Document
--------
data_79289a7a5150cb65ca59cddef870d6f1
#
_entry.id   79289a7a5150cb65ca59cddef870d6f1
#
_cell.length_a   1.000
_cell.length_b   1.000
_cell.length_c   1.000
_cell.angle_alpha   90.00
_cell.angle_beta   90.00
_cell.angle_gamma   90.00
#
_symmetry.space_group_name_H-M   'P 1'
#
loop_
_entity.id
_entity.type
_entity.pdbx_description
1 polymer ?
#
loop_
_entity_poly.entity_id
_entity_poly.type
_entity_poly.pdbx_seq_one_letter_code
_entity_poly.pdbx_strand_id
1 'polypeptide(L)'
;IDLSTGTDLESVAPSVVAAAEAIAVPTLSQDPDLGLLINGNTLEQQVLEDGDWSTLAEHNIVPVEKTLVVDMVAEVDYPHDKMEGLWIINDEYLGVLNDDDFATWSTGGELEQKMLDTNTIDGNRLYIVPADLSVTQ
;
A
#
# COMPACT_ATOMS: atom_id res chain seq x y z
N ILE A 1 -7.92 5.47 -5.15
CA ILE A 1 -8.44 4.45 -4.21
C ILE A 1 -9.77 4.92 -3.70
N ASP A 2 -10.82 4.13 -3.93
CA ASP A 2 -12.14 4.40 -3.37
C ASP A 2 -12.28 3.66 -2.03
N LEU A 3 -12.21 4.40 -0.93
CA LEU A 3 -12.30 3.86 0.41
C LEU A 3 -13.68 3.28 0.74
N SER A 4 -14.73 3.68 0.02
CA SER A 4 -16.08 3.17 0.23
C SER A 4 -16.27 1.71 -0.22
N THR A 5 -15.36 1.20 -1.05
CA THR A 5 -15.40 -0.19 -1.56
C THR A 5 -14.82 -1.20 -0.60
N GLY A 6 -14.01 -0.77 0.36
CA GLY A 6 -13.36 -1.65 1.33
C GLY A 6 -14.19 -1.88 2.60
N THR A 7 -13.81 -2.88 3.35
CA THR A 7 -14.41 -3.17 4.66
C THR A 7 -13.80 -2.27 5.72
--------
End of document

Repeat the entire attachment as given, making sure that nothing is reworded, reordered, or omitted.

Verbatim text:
data_79289a7a5150cb65ca59cddef870d6f1
#
_entry.id   79289a7a5150cb65ca59cddef870d6f1
#
_cell.length_a   1.000
_cell.length_b   1.000
_cell.length_c   1.000
_cell.angle_alpha   90.00
_cell.angle_beta   90.00
_cell.angle_gamma   90.00
#
_symmetry.space_group_name_H-M   'P 1'
#
loop_
_entity.id
_entity.type
_entity.pdbx_description
1 polymer ?
#
loop_
_entity_poly.entity_id
_entity_poly.type
_entity_poly.pdbx_seq_one_letter_code
_entity_poly.pdbx_strand_id
1 'polypeptide(L)'
;IDLSTGTDLESVAPSVVAAAEAIAVPTLSQDPDLGLLINGNTLEQQVLEDGDWSTLAEHNIVPVEKTLVVDMVAEVDYPHDKMEGLWIINDEYLGVLNDDDFATWSTGGELEQKMLDTNTIDGNRLYIVPADLSVTQ
;
A
#
# COMPACT_ATOMS: atom_id res chain seq x y z
N ILE A 1 -7.92 5.47 -5.15
CA ILE A 1 -8.44 4.45 -4.21
C ILE A 1 -9.77 4.92 -3.70
N ASP A 2 -10.82 4.13 -3.93
CA ASP A 2 -12.14 4.40 -3.37
C ASP A 2 -12.28 3.66 -2.03
N LEU A 3 -12.21 4.40 -0.93
CA LEU A 3 -12.30 3.86 0.41
C LEU A 3 -13.68 3.28 0.74
N SER A 4 -14.73 3.68 0.02
CA SER A 4 -16.08 3.17 0.23
C SER A 4 -16.27 1.71 -0.22
N THR A 5 -15.36 1.20 -1.05
CA THR A 5 -15.40 -0.19 -1.56
C THR A 5 -14.82 -1.20 -0.60
N GLY A 6 -14.01 -0.77 0.36
CA GLY A 6 -13.36 -1.65 1.33
C GLY A 6 -14.19 -1.88 2.60
N THR A 7 -13.81 -2.88 3.35
CA THR A 7 -14.41 -3.17 4.66
C THR A 7 -13.80 -2.27 5.72